# Using the `StokesCoord`

Class#

The `StokesCoord`

class provides a minimal wrapper for interacting with Stokes
parameters as handled by WCS. In WCS (as described in the FITS 4.0
specification), the stokes parameters are allocated an integer number, each
representing a different parameter, for example “I” is given the number 1 and
“Q” the number 2. The `StokesCoord`

class uses a mapping between these numbers
and the names of the parameters as given by the FITS WCS conventions, and allows
you to refer to the parameters by their string names rather than their numbers.
For example, the default representation of the `StokesCoord`

object uses the
names rather than the numbers.

```
>>> import numpy as np
>>> from astropy.coordinates import StokesCoord
>>> StokesCoord([1, 2, 3, 4])
StokesCoord(['I', 'Q', 'U', 'V'])
```

These “symbols” as the `StokesCoord`

class refers to them as can also be accessed via the `StokesCoord.symbol`

property:

```
>>> stokes = StokesCoord([1, 2, 3, 4])
>>> stokes.symbol
array(['I', 'Q', 'U', 'V'], dtype='<U2')
```

And the `StokesCoord`

class can also be instantiated with symbols rather than numbers:

```
>>> StokesCoord("I")
StokesCoord('I')
```

Numeric values which are not present in the mapping will be represented by the string `"?"`

:

```
>>> StokesCoord([1, 10])
StokesCoord(['I', '?'])
```

It is possible to add custom number - symbol mappings see Mapping Symbols to Numeric Values.

## Comparing to Symbols and Numbers#

It is possible to compare the values in a `StokesCoord`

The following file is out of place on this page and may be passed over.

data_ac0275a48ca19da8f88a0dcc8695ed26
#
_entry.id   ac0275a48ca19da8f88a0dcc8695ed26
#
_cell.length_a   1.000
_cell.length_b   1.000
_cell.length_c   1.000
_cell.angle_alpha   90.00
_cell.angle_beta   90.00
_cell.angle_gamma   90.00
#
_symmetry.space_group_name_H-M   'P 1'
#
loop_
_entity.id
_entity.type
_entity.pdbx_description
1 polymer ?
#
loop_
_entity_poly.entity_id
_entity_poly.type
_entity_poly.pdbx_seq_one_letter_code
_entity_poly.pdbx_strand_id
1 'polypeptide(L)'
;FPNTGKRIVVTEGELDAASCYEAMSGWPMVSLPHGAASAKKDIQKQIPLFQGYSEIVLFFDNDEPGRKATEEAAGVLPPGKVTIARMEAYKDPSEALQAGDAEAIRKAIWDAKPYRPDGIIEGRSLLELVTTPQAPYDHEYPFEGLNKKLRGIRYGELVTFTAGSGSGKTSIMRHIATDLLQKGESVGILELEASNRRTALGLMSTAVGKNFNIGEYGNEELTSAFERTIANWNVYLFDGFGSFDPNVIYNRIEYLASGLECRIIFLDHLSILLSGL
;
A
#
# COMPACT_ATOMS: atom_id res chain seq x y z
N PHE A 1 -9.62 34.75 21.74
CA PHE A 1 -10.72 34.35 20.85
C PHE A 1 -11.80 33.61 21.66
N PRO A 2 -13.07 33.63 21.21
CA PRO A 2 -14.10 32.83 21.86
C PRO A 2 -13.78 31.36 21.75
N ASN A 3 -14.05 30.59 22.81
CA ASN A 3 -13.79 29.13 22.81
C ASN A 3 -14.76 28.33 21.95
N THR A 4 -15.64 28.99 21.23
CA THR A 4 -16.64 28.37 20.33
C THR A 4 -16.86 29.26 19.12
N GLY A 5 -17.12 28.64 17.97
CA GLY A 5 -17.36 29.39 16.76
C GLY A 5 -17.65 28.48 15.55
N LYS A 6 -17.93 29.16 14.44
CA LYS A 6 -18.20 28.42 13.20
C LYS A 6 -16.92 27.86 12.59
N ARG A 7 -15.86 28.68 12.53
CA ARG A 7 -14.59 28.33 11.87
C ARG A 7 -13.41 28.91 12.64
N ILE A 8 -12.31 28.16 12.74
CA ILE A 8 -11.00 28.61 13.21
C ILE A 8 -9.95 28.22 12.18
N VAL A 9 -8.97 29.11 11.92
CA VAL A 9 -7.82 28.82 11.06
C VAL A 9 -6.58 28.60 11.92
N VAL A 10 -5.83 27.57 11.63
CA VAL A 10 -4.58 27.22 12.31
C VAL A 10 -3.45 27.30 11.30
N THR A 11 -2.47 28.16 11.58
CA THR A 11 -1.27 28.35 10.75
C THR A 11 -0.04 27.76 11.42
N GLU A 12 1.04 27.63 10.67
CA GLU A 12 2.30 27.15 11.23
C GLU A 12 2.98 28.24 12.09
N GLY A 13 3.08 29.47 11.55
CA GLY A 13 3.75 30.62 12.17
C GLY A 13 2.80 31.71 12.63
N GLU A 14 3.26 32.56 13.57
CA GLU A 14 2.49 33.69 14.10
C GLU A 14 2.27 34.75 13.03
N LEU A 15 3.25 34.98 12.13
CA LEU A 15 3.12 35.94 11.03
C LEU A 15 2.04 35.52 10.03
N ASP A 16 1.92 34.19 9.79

with their parameter names:

```
>>> stokes = StokesCoord([1, 2, 3, 4])
>>> stokes == "I"
array([ True, False, False, False])
```

Comparing `StokesCoord`

classes like this compares their underlying numeric
values, by converting the symbol to a number.
To directly compare the symbols you can do:

```
>>> stokes = StokesCoord([1, 2, 3, 4, 5, 6])
>>> stokes.symbol == "?"
array([False, False, False, False, True, True])
```

This comparison matches all values where the equivalent symbol isn’t known, in comparison to comparing to values where the underlying numbers could vary but all are unknown (so they are not equal).

Note that comparing to symbols does not work with `numpy.equal`

only the `==`

operator.

### Mapping Symbols to Numeric Values#

## Built-in Symbols#

The mapping between the numbers and the parameter names built into astropy is as follows:

```
>>> from astropy.coordinates.polarization import FITS_STOKES_VALUE_SYMBOL_MAP
>>> for number, symbol in FITS_STOKES_VALUE_SYMBOL_MAP.items():
... print(f"{number:-2}: {symbol.symbol} - {symbol.description}")
1: I - Standard Stokes unpolarized
2: Q - Standard Stokes linear
3: U - Standard Stokes linear
4: V - Standard Stokes circular
-1: RR - Right-right circular: <RR*>
-2: LL - Left-left circular: <LL*>
-3: RL - Right-left cross-circular: Re(<RL*>))
-4: LR - Left-right cross-circular: Re(<LR*>)=Im(<RL*>)
-5: XX - X parallel linear: <XX*>
-6: YY - Y parallel linear: <YY*>
-7: XY - XY cross linear: Re(<XY*>)
-8: YX - YX cross linear: Im(<XY*>)
```

## Adding Custom Symbols#

It is possible to add custom mappings between numbers and parameters.

This can be done with the `custom_stokes_symbol_mapping`

context manager:

```
>>> from astropy.coordinates import custom_stokes_symbol_mapping, StokesSymbol
>>> with custom_stokes_symbol_mapping({10: StokesSymbol("J", "A custom parameter name")}):
... print(StokesCoord(10))
StokesCoord('J')
```